Proceedings of the ASCE Earth&Space 2006 Conference
April 2006


Space Power Grid- Evolutionary Approach To Space Solar Power


"At a higher level, a direct solar-pumped laser could be used to
convert solar energy on the LEO satellites, and transmit the laser
beams to other satellites where the demand for power is greater
(e.g., satellites over the dark side of earth). Recently, development
of such *lasers has reached a stage where efficiency of up to 38%
has been shown. These satellites would receive incoming
laser energy using their high-efficiency narrow-band photovoltaic
cells, convert it to microwave, and beam it to Earth. This
architecture has two advantages: the beaming to Earth
could be done at optimal microwave frequencies for maximum
transmission through the atmosphere, without requiring excessive
transmitter size. The laser beams would propagate with very
high efficiency, and require only small collectors. Thus the mass
and overall cost per unit power of the system with this architecture
may be substantially lower than the lower-risk option
presented before."


http://www.adl.gatech.edu/archives/adlp06040601.pdf


And it should be noted, the SPS start up company, Space Energy Inc,
maybe one of the more legitimate commercial attempts at SPS, has
as one of it's technical advisors this guy, and his /current/ specialty
might be a clue of things to come.....


Dr. Richard Dickinson


Space Energy Inc technical advisors


"Mr. Dickinson is one of the world's foremost experts on Wireless
Power Transmission (WPT). President of OFF EARTH-WPT,
Mr. Dickinson was Group Supervisor of the High-Power Transmitter
Group at Goldstone and was NASA's microwave power transmission
specialist on the Solar Power Satellite Reference System team....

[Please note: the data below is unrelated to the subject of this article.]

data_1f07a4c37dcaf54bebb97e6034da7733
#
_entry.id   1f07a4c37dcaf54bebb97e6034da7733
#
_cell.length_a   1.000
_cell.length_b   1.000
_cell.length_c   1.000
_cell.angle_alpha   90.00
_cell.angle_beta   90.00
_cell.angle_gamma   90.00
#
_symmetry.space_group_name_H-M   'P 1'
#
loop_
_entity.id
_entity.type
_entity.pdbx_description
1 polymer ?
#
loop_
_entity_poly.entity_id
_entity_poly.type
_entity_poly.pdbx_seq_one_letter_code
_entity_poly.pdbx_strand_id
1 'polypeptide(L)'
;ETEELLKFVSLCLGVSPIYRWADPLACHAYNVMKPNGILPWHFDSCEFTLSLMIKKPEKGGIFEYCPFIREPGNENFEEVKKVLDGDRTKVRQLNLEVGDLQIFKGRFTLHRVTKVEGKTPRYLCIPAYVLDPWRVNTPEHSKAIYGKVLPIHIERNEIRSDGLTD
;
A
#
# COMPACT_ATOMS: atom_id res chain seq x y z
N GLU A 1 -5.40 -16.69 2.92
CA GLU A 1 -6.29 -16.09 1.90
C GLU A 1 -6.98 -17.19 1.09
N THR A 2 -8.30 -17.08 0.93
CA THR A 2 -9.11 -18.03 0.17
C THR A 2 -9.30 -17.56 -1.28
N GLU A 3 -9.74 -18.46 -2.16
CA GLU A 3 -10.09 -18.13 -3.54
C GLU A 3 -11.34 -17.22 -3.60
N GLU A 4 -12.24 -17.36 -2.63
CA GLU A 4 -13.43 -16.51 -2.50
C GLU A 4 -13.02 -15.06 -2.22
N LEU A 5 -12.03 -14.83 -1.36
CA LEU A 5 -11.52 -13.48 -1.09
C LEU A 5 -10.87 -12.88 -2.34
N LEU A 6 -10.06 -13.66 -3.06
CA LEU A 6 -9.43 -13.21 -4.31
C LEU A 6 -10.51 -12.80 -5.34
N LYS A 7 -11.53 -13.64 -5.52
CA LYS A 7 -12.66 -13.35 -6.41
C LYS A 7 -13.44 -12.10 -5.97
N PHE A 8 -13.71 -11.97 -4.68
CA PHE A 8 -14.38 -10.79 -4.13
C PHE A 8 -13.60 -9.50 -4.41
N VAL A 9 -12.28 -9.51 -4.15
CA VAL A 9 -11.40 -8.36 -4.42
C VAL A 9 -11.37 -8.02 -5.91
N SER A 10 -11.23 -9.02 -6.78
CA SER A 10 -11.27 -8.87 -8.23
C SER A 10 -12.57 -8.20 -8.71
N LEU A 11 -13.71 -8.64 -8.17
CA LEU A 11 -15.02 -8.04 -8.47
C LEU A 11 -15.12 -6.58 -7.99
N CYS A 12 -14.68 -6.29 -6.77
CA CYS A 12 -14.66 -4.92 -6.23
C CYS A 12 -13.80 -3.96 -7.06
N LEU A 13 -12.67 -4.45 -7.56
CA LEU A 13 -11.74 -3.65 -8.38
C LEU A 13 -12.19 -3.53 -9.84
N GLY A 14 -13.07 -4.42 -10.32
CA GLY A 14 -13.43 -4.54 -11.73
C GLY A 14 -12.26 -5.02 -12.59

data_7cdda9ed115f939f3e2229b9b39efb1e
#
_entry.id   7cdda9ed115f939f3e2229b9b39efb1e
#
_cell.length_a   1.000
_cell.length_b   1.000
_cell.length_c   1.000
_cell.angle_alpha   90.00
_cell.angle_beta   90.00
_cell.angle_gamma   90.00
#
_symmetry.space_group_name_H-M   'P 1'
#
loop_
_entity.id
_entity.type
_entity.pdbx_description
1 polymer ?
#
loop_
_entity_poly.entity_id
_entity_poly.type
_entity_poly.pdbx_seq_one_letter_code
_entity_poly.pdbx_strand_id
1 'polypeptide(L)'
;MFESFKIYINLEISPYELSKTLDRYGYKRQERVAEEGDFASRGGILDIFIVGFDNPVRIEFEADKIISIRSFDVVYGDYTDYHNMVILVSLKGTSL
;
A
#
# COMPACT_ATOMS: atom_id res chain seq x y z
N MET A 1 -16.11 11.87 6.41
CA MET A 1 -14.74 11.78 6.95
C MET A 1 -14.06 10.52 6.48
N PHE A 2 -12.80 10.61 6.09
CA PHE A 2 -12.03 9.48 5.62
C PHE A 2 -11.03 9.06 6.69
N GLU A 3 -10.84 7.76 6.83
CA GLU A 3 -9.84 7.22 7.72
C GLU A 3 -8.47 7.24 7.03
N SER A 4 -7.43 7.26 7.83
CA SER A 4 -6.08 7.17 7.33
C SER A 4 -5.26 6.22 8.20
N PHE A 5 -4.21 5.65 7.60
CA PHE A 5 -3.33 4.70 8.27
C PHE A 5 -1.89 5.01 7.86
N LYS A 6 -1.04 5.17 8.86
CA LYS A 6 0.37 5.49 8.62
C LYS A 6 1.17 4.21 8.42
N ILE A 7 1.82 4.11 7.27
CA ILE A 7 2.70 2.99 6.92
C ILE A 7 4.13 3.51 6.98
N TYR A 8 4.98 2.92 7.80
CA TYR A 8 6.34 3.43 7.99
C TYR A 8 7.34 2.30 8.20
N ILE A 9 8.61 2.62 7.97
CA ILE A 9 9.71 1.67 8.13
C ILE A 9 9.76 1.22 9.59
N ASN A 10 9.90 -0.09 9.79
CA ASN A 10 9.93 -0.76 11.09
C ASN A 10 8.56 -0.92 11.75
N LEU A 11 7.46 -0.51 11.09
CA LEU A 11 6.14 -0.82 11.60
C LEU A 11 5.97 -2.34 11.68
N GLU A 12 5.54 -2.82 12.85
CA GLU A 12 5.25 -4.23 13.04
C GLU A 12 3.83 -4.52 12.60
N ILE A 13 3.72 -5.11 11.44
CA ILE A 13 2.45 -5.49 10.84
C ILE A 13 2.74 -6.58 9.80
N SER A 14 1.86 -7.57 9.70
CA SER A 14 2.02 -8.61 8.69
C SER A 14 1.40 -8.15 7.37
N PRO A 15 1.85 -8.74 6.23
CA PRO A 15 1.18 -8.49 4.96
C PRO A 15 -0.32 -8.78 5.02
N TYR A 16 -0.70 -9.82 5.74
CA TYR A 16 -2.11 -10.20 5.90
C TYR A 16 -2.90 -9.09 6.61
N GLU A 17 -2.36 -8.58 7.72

.....he is currently involved in studying and designing the solar pumped
laser-power beaming phased array for interstellar missions."
http://www.spaceenergy.com/s/TechnicalAdvisors.htm


What's missing, as always, is any detailed costing. It's easy to wave
one's hands around, and conjure up systems that could be made to work
technically. But the bottom line is the bottome line, and as usual, it's
concealed.

Sylvia.


Whatever anyone else can do, our William Mook can do it better and
cheaper, as long as it never involves his own loot. Space Energy
seems capable enough and willing to risk at least some of their own
loot.

I say we give them matching funds so that the public owns 50%.

~ BG
  #8  
Old December 18th 09, 03:04 PM posted to sci.space.policy,sci.space.history,sci.physics
BradGuth
external usenet poster
 
Posts: 21,544
Default Solar-pumped laser power transmission, a way to dramaticallydecrease launch costs?

On Dec 17, 5:12*pm, "Jonathan" wrote:
I like this idea, *Relatively small mirrors would power
the lasers, not huge solar cell arrays. The lasers would
transmit their beams to other satellites that convert it to, and
beam it down, as microwaves. * No need for mile-size
collectors in orbit.

Proceedings of the ASCE Earth&Space 2006 Conference
April 2006

Space Power Grid- Evolutionary Approach To Space Solar Power

"At a higher level, a direct solar-pumped laser could be used to
convert solar energy on the LEO satellites, and transmit the laser
beams to other satellites where the demand for power is greater
(e.g., satellites over the dark side of earth). Recently, development
of such *lasers has reached a stage where efficiency of up to 38%
has been shown. These satellites would receive incoming
laser energy using their high-efficiency narrow-band photovoltaic
cells, convert it to microwave, and beam it to Earth. This
architecture has two advantages: the beaming to Earth
could be done at optimal microwave frequencies for maximum
transmission through the atmosphere, without requiring excessive
transmitter size. The laser beams would propagate with very
high efficiency, and require only small collectors. Thus the mass
and overall cost per unit power of the system with this architecture
may be substantially lower than the lower-risk option
presented before."

http://www.adl.gatech.edu/archives/adlp06040601.pdf

And it should be noted, the SPS start up company, Space Energy Inc,
maybe one of the more legitimate commercial attempts at SPS, has
as one of it's technical advisors this guy, and his /current/ specialty
might be a clue of things to come.....

Dr. Richard Dickinson

Space Energy Inc technical advisors

"Mr. Dickinson is one of the world's foremost experts on Wireless